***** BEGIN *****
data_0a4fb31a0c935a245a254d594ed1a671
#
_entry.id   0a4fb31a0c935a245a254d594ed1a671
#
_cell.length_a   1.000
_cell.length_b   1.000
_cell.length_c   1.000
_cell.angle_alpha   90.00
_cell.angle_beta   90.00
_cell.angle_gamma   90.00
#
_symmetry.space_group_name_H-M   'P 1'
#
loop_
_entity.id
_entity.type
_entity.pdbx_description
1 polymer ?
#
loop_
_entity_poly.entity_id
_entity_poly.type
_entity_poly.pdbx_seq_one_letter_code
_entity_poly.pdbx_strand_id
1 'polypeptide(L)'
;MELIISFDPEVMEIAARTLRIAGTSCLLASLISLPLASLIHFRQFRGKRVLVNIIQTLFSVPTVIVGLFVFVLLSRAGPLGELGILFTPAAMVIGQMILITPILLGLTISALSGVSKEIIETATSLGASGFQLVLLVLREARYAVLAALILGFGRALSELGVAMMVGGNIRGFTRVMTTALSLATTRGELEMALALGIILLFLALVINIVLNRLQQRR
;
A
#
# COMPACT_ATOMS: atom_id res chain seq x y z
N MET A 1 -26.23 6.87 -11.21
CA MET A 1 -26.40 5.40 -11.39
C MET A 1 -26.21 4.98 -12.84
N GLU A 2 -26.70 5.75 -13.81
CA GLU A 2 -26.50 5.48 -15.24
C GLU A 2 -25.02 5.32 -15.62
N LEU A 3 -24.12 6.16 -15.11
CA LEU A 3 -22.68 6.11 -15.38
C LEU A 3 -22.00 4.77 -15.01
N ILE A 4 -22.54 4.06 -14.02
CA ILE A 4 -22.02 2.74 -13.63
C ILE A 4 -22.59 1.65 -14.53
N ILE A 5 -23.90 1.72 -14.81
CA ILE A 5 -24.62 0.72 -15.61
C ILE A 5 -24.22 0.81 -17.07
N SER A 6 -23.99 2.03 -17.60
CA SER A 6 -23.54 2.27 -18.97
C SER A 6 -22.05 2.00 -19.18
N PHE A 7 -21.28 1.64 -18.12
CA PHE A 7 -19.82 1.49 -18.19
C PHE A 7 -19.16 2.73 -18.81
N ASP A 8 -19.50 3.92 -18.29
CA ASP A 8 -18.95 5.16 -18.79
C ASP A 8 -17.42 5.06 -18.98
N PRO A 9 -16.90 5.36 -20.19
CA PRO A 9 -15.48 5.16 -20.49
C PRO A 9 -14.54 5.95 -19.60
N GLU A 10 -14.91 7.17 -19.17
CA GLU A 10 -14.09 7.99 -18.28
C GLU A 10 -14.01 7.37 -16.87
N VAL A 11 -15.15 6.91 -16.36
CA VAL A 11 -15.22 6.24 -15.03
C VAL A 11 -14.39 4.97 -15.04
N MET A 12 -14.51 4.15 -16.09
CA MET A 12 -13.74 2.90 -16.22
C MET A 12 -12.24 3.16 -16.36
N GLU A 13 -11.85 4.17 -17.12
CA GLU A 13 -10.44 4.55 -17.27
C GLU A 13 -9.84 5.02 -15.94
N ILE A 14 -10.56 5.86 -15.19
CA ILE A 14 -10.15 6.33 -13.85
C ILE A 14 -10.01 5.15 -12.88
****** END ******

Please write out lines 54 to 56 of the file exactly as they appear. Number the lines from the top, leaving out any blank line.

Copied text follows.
C ASP A 8 -17.42 5.06 -18.98
N PRO A 9 -16.90 5.36 -20.19
CA PRO A 9 -15.48 5.16 -20.49